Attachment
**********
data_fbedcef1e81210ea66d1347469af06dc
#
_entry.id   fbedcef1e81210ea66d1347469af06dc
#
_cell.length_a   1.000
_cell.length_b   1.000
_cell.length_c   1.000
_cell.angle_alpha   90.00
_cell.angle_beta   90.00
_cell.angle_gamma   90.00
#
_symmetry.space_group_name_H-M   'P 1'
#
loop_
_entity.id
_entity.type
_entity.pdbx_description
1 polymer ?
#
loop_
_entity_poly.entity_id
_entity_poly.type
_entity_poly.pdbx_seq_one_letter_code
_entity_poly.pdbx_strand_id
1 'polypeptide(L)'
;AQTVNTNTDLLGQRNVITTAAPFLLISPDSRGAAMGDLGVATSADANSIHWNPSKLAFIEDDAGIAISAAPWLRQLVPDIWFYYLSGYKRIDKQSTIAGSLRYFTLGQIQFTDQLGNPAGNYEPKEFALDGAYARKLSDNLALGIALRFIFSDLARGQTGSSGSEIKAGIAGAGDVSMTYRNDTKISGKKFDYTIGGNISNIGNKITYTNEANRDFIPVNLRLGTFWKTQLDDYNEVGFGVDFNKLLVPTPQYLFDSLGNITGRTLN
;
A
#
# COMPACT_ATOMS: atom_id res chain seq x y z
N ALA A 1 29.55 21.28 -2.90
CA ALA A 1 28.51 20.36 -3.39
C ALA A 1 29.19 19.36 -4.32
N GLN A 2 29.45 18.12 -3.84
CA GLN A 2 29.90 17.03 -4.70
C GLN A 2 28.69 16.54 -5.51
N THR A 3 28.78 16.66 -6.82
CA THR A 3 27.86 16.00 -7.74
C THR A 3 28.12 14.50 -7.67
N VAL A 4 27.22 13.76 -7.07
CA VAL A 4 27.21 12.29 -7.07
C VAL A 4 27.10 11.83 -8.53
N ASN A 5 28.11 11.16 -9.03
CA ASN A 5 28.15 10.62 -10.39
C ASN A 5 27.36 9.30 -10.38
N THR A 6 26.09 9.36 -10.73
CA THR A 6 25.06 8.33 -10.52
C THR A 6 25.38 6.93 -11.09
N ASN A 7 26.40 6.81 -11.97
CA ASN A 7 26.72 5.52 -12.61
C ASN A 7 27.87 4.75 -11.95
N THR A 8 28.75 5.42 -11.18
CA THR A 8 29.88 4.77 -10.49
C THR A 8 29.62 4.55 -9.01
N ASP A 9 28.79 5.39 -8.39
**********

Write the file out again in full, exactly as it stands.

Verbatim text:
data_fbedcef1e81210ea66d1347469af06dc
#
_entry.id   fbedcef1e81210ea66d1347469af06dc
#
_cell.length_a   1.000
_cell.length_b   1.000
_cell.length_c   1.000
_cell.angle_alpha   90.00
_cell.angle_beta   90.00
_cell.angle_gamma   90.00
#
_symmetry.space_group_name_H-M   'P 1'
#
loop_
_entity.id
_entity.type
_entity.pdbx_description
1 polymer ?
#
loop_
_entity_poly.entity_id
_entity_poly.type
_entity_poly.pdbx_seq_one_letter_code
_entity_poly.pdbx_strand_id
1 'polypeptide(L)'
;AQTVNTNTDLLGQRNVITTAAPFLLISPDSRGAAMGDLGVATSADANSIHWNPSKLAFIEDDAGIAISAAPWLRQLVPDIWFYYLSGYKRIDKQSTIAGSLRYFTLGQIQFTDQLGNPAGNYEPKEFALDGAYARKLSDNLALGIALRFIFSDLARGQTGSSGSEIKAGIAGAGDVSMTYRNDTKISGKKFDYTIGGNISNIGNKITYTNEANRDFIPVNLRLGTFWKTQLDDYNEVGFGVDFNKLLVPTPQYLFDSLGNITGRTLN
;
A
#
# COMPACT_ATOMS: atom_id res chain seq x y z
N ALA A 1 29.55 21.28 -2.90
CA ALA A 1 28.51 20.36 -3.39
C ALA A 1 29.19 19.36 -4.32
N GLN A 2 29.45 18.12 -3.84
CA GLN A 2 29.90 17.03 -4.70
C GLN A 2 28.69 16.54 -5.51
N THR A 3 28.78 16.66 -6.82
CA THR A 3 27.86 16.00 -7.74
C THR A 3 28.12 14.50 -7.67
N VAL A 4 27.22 13.76 -7.07
CA VAL A 4 27.21 12.29 -7.07
C VAL A 4 27.10 11.83 -8.53
N ASN A 5 28.11 11.16 -9.03
CA ASN A 5 28.15 10.62 -10.39
C ASN A 5 27.36 9.30 -10.38
N THR A 6 26.09 9.36 -10.73
CA THR A 6 25.06 8.33 -10.52
C THR A 6 25.38 6.93 -11.09
N ASN A 7 26.40 6.81 -11.97
CA ASN A 7 26.72 5.52 -12.61
C ASN A 7 27.87 4.75 -11.95
N THR A 8 28.75 5.42 -11.18
CA THR A 8 29.88 4.77 -10.49
C THR A 8 29.62 4.55 -9.01
N ASP A 9 28.79 5.39 -8.39